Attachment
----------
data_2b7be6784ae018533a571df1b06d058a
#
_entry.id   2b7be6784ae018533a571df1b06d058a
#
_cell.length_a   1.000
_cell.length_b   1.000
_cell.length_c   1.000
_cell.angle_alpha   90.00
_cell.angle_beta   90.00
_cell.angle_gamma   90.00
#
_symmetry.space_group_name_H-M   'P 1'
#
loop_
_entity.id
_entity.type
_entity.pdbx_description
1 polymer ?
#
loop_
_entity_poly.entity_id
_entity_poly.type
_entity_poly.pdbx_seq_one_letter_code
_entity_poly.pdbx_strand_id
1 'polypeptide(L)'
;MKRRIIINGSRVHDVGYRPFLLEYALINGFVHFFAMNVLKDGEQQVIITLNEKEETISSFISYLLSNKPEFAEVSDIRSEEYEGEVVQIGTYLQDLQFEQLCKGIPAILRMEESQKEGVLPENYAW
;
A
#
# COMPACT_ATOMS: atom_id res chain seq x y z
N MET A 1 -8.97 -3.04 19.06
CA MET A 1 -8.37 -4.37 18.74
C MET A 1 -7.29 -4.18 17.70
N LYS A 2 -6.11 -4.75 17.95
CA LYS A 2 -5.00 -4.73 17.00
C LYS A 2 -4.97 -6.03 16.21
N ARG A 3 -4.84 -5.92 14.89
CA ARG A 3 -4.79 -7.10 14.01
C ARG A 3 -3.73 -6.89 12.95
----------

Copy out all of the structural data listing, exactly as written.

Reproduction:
data_2b7be6784ae018533a571df1b06d058a
#
_entry.id   2b7be6784ae018533a571df1b06d058a
#
_cell.length_a   1.000
_cell.length_b   1.000
_cell.length_c   1.000
_cell.angle_alpha   90.00
_cell.angle_beta   90.00
_cell.angle_gamma   90.00
#
_symmetry.space_group_name_H-M   'P 1'
#
loop_
_entity.id
_entity.type
_entity.pdbx_description
1 polymer ?
#
loop_
_entity_poly.entity_id
_entity_poly.type
_entity_poly.pdbx_seq_one_letter_code
_entity_poly.pdbx_strand_id
1 'polypeptide(L)'
;MKRRIIINGSRVHDVGYRPFLLEYALINGFVHFFAMNVLKDGEQQVIITLNEKEETISSFISYLLSNKPEFAEVSDIRSEEYEGEVVQIGTYLQDLQFEQLCKGIPAILRMEESQKEGVLPENYAW
;
A
#
# COMPACT_ATOMS: atom_id res chain seq x y z
N MET A 1 -8.97 -3.04 19.06
CA MET A 1 -8.37 -4.37 18.74
C MET A 1 -7.29 -4.18 17.70
N LYS A 2 -6.11 -4.75 17.95
CA LYS A 2 -5.00 -4.73 17.00
C LYS A 2 -4.97 -6.03 16.21
N ARG A 3 -4.84 -5.92 14.89
CA ARG A 3 -4.79 -7.10 14.01
C ARG A 3 -3.73 -6.89 12.95